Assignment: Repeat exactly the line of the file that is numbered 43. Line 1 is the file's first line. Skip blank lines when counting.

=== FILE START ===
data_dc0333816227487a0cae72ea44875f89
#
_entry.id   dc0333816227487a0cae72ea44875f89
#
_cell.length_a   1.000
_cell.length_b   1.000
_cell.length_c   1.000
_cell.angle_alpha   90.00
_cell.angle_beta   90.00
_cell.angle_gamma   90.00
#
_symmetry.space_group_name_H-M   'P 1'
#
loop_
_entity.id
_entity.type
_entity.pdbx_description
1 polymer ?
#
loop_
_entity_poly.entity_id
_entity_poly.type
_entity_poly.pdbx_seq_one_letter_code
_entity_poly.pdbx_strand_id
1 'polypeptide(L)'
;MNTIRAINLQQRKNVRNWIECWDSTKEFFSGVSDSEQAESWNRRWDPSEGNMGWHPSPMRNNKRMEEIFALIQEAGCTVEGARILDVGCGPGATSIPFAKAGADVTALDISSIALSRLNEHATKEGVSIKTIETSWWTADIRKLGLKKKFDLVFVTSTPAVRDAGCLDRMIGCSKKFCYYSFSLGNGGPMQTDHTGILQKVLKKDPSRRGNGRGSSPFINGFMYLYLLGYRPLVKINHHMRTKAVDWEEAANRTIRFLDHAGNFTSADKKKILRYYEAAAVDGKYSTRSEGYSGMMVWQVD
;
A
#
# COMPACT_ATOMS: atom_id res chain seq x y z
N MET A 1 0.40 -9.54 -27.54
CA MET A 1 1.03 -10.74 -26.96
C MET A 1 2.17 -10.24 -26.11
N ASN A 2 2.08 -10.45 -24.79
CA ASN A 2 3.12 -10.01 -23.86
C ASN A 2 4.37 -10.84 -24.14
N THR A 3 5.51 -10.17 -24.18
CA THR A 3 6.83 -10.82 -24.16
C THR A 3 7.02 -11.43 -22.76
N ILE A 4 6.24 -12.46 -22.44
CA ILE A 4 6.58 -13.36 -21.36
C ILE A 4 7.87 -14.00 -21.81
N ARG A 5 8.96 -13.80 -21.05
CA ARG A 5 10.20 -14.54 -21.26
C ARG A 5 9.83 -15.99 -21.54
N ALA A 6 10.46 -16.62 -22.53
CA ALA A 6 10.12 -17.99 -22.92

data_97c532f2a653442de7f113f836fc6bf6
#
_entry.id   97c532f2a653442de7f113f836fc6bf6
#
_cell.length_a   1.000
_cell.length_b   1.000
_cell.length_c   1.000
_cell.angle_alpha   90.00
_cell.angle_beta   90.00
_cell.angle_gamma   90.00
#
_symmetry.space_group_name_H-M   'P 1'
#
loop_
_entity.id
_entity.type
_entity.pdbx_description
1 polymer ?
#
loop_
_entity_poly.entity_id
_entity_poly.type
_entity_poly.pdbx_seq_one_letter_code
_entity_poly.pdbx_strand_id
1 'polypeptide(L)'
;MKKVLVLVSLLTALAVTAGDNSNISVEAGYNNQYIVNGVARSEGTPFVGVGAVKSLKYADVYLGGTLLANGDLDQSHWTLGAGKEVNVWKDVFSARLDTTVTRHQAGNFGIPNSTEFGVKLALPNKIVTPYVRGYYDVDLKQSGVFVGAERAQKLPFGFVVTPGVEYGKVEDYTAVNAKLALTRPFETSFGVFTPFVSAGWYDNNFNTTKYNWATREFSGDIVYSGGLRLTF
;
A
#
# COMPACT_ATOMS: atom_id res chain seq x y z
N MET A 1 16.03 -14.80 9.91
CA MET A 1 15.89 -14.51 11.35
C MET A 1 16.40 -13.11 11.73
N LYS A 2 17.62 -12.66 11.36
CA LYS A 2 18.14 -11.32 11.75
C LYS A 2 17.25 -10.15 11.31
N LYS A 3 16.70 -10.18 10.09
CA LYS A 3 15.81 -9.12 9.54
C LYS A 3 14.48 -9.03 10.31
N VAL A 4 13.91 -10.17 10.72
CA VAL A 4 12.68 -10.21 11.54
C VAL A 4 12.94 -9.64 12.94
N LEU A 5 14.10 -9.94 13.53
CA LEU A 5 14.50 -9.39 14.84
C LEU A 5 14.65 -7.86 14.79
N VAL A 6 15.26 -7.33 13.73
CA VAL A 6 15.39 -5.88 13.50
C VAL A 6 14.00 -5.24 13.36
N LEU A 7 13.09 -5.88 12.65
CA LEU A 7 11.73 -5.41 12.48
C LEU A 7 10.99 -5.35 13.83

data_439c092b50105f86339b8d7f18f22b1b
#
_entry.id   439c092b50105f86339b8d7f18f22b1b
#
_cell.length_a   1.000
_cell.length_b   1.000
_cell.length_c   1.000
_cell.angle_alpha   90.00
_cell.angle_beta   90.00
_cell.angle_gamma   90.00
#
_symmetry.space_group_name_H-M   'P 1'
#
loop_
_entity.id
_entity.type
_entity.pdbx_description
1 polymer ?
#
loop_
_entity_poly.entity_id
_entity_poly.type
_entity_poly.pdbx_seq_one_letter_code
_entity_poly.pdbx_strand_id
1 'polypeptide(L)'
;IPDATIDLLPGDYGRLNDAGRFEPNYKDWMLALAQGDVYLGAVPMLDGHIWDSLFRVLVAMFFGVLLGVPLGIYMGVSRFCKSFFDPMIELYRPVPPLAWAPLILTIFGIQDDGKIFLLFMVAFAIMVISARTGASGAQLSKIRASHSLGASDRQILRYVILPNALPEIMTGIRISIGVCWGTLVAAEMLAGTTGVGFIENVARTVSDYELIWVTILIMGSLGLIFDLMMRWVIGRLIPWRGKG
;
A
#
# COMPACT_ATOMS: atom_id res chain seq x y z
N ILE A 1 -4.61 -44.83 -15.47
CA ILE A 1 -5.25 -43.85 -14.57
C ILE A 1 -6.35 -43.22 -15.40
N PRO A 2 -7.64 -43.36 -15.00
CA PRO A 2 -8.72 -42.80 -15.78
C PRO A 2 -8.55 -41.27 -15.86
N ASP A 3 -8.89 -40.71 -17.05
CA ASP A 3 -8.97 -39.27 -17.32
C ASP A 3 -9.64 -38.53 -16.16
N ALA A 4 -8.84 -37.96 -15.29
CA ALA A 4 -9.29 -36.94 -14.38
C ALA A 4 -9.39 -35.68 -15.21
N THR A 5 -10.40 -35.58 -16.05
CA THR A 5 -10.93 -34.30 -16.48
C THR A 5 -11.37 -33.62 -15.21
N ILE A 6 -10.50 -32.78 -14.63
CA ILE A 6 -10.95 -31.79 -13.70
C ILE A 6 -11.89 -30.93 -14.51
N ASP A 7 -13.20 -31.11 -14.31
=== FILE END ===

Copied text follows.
N ARG A 5 8.96 -13.80 -21.05